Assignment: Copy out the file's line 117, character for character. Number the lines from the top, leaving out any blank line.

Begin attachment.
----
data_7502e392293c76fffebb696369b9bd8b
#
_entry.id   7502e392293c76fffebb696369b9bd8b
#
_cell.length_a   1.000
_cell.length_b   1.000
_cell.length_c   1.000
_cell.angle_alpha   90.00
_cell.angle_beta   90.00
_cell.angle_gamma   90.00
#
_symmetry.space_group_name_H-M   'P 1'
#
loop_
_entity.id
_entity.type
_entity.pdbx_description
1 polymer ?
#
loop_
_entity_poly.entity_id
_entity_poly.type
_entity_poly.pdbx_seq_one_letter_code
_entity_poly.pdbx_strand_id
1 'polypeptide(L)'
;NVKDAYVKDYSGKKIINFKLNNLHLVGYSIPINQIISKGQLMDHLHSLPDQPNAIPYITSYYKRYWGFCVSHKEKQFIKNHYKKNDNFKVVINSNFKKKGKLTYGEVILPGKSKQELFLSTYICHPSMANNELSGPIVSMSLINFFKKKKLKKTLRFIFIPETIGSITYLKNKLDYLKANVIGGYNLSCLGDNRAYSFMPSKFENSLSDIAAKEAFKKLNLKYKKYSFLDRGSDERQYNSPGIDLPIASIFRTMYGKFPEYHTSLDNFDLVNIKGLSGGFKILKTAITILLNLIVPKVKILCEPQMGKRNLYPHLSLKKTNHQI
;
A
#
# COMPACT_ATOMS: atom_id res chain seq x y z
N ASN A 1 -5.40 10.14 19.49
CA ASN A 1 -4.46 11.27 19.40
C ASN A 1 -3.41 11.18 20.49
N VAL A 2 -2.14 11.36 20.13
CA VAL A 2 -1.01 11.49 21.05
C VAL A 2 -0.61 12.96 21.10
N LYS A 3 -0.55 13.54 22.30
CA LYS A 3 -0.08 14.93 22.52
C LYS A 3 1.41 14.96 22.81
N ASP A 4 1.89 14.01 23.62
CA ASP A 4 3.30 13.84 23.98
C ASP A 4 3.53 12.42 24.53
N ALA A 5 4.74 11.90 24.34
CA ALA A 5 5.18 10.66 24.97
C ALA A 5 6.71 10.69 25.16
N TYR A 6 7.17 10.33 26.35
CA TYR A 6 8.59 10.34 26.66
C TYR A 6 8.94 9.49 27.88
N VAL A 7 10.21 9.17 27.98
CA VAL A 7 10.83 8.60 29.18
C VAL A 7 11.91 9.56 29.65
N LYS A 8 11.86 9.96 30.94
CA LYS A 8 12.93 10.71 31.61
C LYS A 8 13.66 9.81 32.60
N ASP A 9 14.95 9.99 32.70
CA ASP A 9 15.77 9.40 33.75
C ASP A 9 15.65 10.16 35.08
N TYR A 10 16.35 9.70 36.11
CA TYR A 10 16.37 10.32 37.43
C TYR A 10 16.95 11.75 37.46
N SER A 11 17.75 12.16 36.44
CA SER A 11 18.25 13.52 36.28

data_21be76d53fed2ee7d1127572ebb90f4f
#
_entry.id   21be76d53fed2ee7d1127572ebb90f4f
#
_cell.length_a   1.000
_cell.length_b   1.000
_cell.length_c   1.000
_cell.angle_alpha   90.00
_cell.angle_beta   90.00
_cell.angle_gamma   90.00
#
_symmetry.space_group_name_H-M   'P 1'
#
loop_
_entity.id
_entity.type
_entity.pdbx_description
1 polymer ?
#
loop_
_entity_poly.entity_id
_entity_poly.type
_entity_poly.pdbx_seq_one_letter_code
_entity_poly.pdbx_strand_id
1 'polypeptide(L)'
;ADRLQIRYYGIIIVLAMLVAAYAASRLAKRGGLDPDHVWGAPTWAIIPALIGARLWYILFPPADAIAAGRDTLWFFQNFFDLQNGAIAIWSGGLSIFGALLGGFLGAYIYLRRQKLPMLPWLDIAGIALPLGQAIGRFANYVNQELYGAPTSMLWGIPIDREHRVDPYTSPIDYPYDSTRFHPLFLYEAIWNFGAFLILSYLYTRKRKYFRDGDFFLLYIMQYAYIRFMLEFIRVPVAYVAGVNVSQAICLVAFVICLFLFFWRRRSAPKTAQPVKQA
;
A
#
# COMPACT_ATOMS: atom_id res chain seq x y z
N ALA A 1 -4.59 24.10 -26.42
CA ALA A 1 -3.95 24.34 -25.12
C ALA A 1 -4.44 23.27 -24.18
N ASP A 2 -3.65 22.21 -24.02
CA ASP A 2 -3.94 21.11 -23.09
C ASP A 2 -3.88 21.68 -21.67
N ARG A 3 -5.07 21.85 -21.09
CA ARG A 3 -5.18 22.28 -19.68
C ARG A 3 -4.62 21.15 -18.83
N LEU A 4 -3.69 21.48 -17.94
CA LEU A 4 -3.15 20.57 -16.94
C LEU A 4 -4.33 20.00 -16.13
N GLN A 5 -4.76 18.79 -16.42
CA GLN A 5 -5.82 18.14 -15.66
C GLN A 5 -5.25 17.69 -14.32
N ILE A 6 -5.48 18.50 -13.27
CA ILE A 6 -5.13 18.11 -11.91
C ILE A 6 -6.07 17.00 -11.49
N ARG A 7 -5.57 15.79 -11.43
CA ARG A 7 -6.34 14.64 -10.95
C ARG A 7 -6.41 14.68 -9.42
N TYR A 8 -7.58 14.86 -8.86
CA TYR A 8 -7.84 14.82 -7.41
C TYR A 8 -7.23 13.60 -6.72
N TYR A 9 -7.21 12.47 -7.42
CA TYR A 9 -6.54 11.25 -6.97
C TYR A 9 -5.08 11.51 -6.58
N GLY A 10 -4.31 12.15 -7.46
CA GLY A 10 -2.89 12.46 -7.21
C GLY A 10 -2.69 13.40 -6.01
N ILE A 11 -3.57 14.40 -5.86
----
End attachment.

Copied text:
N TYR A 9 -7.21 12.47 -7.42